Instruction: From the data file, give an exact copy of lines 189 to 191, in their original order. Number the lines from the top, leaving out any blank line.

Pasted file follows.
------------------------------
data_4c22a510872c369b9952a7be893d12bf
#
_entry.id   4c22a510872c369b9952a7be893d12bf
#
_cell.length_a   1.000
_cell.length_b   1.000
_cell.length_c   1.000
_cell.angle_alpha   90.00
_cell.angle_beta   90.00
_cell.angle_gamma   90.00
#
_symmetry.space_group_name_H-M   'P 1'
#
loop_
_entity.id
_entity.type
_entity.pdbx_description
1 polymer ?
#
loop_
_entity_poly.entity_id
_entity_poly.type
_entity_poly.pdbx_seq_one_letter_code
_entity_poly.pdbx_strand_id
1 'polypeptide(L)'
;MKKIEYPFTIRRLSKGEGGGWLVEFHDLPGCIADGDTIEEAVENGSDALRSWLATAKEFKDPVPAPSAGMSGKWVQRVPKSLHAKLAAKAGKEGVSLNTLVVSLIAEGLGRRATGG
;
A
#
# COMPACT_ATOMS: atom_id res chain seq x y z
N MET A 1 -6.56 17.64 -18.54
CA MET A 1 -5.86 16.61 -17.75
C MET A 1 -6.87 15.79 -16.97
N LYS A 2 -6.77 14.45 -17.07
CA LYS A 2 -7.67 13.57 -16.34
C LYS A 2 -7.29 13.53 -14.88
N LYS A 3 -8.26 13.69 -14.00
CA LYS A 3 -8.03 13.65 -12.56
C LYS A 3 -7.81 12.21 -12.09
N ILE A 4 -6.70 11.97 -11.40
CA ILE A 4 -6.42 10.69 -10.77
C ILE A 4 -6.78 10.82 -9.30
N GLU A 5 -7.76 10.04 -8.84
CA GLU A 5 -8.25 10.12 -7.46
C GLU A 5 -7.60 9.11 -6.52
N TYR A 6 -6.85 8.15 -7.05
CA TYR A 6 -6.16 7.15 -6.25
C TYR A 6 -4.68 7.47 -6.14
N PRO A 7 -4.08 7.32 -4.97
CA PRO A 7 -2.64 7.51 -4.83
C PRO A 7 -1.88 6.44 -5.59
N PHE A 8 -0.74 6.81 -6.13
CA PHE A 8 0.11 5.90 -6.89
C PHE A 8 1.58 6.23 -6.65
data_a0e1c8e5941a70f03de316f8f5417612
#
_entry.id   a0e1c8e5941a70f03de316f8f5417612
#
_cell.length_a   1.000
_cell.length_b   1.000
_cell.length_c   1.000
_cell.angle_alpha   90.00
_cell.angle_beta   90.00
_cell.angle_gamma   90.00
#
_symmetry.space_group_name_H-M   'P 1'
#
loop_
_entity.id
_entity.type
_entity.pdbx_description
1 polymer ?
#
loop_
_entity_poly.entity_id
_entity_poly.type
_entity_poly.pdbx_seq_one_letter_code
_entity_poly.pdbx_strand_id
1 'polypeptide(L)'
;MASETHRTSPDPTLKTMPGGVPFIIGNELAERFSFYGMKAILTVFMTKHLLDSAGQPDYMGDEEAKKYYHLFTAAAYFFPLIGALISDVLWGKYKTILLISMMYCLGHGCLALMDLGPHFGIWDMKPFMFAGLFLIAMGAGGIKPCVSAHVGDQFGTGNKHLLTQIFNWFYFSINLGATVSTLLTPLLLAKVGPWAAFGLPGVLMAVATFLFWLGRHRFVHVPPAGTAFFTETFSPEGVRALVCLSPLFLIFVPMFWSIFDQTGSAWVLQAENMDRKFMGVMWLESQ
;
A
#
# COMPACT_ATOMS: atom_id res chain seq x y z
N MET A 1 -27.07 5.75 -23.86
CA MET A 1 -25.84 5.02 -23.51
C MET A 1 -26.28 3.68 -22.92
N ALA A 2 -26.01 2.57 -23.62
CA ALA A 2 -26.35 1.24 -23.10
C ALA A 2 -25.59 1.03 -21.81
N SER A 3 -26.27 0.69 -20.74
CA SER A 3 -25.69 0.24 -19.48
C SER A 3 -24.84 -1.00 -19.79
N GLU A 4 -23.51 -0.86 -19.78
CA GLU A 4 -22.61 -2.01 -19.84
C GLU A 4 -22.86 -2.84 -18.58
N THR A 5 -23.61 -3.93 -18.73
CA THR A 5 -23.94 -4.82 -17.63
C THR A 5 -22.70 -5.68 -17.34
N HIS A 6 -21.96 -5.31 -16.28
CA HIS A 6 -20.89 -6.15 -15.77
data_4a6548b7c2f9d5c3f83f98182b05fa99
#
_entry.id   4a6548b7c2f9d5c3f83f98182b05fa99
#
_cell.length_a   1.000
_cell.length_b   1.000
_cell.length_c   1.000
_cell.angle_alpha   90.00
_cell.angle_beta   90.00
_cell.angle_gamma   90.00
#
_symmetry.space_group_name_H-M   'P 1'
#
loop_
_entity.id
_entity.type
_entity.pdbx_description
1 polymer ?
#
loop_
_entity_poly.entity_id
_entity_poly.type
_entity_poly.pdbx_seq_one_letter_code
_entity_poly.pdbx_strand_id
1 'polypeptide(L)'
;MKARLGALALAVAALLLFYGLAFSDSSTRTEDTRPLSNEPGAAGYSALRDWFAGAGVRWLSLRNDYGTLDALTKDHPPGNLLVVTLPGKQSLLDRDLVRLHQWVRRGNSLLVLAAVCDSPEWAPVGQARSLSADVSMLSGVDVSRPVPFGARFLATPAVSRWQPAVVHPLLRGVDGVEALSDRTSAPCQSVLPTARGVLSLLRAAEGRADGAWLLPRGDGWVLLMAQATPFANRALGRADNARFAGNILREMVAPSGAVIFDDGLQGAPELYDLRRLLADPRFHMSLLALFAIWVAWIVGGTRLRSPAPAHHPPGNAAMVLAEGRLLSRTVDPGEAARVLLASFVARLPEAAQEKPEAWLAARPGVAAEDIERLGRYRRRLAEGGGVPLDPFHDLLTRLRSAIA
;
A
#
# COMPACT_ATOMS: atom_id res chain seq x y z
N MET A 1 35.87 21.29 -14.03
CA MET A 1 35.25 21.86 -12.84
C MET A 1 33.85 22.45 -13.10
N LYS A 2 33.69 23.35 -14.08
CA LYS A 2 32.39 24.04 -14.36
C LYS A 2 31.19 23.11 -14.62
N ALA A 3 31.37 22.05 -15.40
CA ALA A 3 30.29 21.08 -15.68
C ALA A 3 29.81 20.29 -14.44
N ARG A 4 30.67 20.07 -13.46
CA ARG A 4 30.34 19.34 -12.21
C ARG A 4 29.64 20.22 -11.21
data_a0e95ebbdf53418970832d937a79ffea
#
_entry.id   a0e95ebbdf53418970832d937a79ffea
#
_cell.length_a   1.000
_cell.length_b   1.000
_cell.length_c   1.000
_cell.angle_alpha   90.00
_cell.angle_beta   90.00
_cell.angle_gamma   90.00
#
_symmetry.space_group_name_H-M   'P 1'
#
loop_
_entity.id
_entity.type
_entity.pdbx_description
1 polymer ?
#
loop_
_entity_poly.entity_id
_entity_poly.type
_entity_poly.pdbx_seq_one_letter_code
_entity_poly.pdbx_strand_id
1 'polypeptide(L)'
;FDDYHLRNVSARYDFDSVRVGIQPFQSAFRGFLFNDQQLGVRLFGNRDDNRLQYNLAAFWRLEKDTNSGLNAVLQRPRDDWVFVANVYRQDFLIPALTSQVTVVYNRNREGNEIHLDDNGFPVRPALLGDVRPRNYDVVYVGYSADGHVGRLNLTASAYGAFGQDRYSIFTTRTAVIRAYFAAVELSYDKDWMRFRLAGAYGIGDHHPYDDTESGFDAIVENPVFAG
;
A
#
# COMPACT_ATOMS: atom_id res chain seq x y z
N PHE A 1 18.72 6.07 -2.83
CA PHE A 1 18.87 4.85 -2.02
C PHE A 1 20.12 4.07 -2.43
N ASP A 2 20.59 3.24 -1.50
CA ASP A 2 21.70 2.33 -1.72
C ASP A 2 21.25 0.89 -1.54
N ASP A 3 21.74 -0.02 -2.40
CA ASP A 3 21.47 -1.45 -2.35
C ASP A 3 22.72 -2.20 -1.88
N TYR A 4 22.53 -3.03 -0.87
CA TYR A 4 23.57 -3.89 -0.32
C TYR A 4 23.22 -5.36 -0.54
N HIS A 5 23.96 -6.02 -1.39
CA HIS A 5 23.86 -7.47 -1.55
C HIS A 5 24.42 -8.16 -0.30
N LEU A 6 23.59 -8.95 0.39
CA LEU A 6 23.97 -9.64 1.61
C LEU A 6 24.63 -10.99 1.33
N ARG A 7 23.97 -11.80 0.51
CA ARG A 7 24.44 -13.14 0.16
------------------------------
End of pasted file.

N LEU A 6 23.59 -8.95 0.39
CA LEU A 6 23.97 -9.64 1.61
C LEU A 6 24.63 -10.99 1.33